Patches are atomic; if any operation is not successful or one of the “test” assertions is violated, the patch doesn’t make any changes.

API Smell: NSNumber

Christopher Bowns:

NSNumber’s weakness lies in the ambiguous type of its value. If you receive NSNumber *aNumber as a method parameter and want to know its scalar value, what type should it be evaluated as? Is it correct to treat it as a YES/NO, and send it [aNumber boolValue]? Or perhaps it’s a floating-point value and should be sent [aNumber floatValue]? Without introspecting the Objective-C type encoding of an NSNumber, a glance at its value doesn’t hint at the original value. Consider an NSNumber whose integerValue is 1. Is it a signed or unsigned integer? Is it a boolean? Or is it a float that happens to be 1.0?

He recommends:

An objective evaluation of one’s use of NSNumber makes for clearer and more future-proof code. NSNumber should be used only as a temporary representation of a numeric value. If an instance of NSNumber has numeric meaning, it should be converted to a scalar value; otherwise, it should be converted to an NSString.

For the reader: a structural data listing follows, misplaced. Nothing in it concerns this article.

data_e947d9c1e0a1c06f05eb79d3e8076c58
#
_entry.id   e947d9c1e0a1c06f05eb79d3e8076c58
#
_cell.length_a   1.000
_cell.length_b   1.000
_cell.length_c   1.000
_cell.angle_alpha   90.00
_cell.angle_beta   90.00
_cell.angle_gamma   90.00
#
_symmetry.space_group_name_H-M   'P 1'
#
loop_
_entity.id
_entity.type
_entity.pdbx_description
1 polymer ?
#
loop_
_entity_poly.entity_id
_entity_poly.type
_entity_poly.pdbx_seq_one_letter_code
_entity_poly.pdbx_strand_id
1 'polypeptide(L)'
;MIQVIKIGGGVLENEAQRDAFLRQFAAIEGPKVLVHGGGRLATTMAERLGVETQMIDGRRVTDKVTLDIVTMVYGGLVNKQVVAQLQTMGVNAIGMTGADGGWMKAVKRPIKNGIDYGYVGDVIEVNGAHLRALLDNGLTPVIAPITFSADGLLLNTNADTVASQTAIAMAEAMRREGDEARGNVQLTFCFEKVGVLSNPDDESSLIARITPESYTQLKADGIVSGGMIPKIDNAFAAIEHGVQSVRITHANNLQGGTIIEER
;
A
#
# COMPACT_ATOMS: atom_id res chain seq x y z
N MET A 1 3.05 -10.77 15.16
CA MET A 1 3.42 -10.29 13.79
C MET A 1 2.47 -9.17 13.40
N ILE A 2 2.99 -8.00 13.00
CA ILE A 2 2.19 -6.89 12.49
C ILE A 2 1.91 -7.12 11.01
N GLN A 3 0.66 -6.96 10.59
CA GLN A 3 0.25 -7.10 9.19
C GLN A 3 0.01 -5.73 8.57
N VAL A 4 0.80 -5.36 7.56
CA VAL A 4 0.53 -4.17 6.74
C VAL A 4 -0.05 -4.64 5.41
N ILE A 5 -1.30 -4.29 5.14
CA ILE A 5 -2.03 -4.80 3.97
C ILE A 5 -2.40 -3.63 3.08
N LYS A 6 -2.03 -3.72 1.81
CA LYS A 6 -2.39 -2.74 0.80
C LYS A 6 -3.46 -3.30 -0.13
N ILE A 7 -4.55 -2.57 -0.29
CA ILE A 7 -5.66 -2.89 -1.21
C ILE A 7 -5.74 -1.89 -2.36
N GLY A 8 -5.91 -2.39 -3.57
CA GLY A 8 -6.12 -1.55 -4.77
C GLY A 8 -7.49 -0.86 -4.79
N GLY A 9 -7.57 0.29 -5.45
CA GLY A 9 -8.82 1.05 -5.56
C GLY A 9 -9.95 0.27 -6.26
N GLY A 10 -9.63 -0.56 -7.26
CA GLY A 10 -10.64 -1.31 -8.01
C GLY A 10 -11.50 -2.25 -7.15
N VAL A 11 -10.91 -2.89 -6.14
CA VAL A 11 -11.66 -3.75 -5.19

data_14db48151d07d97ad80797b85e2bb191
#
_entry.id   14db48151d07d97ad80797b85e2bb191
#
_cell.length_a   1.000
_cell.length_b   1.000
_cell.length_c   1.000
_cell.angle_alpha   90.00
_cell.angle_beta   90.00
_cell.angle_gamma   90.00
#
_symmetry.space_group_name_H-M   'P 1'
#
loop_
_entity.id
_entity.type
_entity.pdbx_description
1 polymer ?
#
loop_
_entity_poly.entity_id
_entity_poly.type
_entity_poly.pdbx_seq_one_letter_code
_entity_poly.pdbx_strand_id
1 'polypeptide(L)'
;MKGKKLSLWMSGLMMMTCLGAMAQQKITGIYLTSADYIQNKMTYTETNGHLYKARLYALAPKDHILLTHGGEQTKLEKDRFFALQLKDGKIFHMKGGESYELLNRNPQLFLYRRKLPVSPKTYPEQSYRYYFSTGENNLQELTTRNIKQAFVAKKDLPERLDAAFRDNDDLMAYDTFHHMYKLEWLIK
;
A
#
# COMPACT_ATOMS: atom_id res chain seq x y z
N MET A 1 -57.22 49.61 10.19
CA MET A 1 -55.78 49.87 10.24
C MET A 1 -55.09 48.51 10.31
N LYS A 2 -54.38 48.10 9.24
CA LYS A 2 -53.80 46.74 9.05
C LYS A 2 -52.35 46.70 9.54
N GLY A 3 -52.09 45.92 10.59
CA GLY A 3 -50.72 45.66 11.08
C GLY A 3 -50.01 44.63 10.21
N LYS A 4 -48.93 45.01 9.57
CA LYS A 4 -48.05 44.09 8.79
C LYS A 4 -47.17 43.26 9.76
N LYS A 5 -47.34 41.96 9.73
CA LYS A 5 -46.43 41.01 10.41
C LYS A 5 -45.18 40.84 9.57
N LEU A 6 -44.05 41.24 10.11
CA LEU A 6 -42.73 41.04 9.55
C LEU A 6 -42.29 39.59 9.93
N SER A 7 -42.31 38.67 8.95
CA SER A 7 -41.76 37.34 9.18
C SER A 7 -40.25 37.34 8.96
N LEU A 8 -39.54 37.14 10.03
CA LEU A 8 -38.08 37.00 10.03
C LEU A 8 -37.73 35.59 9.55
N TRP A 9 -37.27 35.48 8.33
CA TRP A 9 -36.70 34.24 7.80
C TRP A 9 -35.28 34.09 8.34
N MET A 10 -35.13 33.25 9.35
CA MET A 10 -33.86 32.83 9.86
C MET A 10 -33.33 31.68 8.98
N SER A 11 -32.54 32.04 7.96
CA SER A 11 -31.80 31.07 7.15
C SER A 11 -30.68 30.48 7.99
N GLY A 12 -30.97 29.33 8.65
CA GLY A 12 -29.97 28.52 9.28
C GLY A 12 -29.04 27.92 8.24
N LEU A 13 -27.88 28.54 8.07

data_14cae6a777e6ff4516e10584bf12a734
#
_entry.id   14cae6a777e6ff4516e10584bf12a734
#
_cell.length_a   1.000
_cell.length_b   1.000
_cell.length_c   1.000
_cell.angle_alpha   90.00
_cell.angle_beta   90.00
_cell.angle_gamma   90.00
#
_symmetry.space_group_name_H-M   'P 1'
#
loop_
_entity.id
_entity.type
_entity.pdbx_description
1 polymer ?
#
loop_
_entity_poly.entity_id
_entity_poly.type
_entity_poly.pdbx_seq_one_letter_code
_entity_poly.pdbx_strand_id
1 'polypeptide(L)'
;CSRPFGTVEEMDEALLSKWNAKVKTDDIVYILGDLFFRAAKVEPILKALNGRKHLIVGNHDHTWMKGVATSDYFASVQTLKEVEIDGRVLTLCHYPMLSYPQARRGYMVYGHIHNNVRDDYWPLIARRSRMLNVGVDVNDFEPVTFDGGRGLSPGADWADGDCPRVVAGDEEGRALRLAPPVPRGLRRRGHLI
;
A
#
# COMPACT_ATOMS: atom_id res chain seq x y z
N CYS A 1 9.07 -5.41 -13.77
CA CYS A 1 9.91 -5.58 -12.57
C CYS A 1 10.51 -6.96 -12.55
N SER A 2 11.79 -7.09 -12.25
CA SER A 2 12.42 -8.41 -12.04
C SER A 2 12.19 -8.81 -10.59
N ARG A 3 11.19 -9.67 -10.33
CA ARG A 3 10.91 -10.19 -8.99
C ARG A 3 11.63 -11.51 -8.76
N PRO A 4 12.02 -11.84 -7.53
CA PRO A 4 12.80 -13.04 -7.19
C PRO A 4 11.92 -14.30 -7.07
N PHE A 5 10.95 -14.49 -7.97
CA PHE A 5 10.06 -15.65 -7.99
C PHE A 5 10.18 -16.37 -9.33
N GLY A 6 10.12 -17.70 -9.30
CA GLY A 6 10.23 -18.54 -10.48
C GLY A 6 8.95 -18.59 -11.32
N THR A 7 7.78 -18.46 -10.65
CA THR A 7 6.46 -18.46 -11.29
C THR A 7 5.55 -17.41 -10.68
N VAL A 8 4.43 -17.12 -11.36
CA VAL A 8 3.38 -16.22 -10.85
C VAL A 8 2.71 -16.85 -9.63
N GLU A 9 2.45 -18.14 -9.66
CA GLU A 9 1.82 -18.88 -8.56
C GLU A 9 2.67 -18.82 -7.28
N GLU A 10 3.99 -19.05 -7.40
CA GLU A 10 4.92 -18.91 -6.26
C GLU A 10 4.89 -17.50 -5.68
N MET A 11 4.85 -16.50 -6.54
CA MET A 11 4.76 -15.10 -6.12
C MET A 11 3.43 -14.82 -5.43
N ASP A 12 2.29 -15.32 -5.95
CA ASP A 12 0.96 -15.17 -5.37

Also, if you have an API that uses NSNumber, you should document its type. This is not good:

NSString * const NSURLFileSizeKey; // Total file size in bytes (Read-only, value type NSNumber)

I would have assumed that a file size is an unsigned long long, but this Apple sample code treats it as a 32-bit signed integer.

Improving the Security of Your SSH Private Key Files

Martin Kleppmann (via Mark Jason Dominus):

I don’t know why ssh-keygen still generates keys in SSH’s traditional format, even though a better format has been available for years. Compatibility with servers is not a concern, because the private key never leaves your machine. Fortunately it’s easy enough to convert to PKCS#8: